I feel guilty for it. It's not something I'm proud of. It probably represents the worst part(s) of my personality. But I'll cop to it.
Maybe Chavez's 3-for-5 day, highlighted by a pair of doubles, is a fluke, but it comes on the heels of numerous reports this spring that Chavez finally feels healthy, and that scouts are impressed by how he looks both physically and at the plate.
This is a feel-good story, right? Why am I rooting against this guy?
Here's my case:
*The A's are paying him $3M in buyout money this year. That's on top of the ~$80Mish they had already paid him. He contributed virtually nothing for the A's since the end of the 2006 season, yet he was paid ~$50M during that time.
*Now that he is finally healthy, he is a bargain...and who is he a bargain for? The Yankees, a team with a $205M payroll and an amazing offense. Meanwhile the A's have their usual meager offense and payroll, and would love to have a great contributor at $1.5M.
*His myriad of injuries, while obviously not his fault, decimated the A's for the past several years. Chavez averaged 5 WAR per season from 2001-2004, from age 23-26. Then he entered his theoretical peak and his health and performance fell off a cliff.
*I really like Billy Beane. I think he has a great process and hasn't been rewarded with great results. This extension should have ended up being a feather in Beane's cap. He locked up a great hitting, steroid-free, outstanding defender at a premium defensive position for six years of his prime at below-FA prices. Eric Chavez should've become a guy who OPS'ed between .875-.925 in his mid-to-late 20's, a guy who averaged 6-7 WAR a year in his prime. He should've been Longoria. Instead, critics can point to this deal and say, "It should've been Tejada. It was a mistake," in the same way they can criticize him for making the playoffs on a small budget but never winning the World Series. But I like his process and I can rationalize his moves, and that's part of why I enjoy rooting for this team. I just want him to get lucky for once, partially so that results-oriented people come to appreciate him more, too. And Chavez's extension and ensuing struggles are a great example of Beane having a good process and not getting good results.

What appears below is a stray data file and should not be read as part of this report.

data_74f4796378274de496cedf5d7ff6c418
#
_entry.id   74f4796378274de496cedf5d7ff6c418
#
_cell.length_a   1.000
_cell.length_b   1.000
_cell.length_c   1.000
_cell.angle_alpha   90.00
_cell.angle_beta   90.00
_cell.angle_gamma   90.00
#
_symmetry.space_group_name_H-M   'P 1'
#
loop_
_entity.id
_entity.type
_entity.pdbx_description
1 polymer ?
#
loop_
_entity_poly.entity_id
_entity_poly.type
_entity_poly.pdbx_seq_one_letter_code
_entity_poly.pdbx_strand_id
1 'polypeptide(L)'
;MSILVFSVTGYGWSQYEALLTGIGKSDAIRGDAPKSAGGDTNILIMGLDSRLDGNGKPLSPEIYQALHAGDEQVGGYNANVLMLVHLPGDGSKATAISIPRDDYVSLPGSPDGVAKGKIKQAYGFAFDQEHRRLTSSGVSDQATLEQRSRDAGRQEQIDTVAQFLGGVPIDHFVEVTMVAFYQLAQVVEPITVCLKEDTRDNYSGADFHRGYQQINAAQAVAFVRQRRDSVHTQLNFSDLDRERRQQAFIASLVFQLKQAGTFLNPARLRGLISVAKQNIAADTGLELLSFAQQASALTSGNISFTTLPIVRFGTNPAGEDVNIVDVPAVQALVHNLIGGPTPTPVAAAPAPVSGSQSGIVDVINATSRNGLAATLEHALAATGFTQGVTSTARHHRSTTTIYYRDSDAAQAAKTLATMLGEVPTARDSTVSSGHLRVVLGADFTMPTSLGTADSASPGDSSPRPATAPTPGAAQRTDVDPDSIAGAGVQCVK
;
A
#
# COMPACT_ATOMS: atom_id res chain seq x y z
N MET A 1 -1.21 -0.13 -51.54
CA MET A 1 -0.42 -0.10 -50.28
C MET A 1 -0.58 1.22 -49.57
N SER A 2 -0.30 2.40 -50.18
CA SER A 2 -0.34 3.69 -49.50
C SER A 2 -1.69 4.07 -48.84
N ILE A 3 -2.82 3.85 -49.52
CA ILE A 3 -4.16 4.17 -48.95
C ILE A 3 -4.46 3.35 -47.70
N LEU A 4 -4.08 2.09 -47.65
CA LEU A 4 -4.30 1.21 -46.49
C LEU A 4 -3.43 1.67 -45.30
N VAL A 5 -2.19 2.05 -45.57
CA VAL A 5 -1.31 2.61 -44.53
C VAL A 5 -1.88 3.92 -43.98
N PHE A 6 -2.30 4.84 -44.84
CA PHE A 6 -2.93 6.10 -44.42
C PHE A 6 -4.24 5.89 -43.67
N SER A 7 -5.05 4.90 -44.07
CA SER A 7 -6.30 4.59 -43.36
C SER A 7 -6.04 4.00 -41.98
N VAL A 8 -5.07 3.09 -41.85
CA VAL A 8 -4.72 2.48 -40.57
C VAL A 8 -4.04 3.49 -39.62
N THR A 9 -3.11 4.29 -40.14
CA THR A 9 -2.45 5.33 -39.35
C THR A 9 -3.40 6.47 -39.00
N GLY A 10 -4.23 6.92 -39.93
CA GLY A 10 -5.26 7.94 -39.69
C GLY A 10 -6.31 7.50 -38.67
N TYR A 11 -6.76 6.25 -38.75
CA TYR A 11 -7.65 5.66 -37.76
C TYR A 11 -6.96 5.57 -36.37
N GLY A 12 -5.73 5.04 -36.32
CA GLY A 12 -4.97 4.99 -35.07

I watched Eric Chavez fail too many times over the last four years for my team; I can't root for him to finally do well for someone else.
Maybe that's not much of a case to root against a player. But I think it's enough for me. How about you?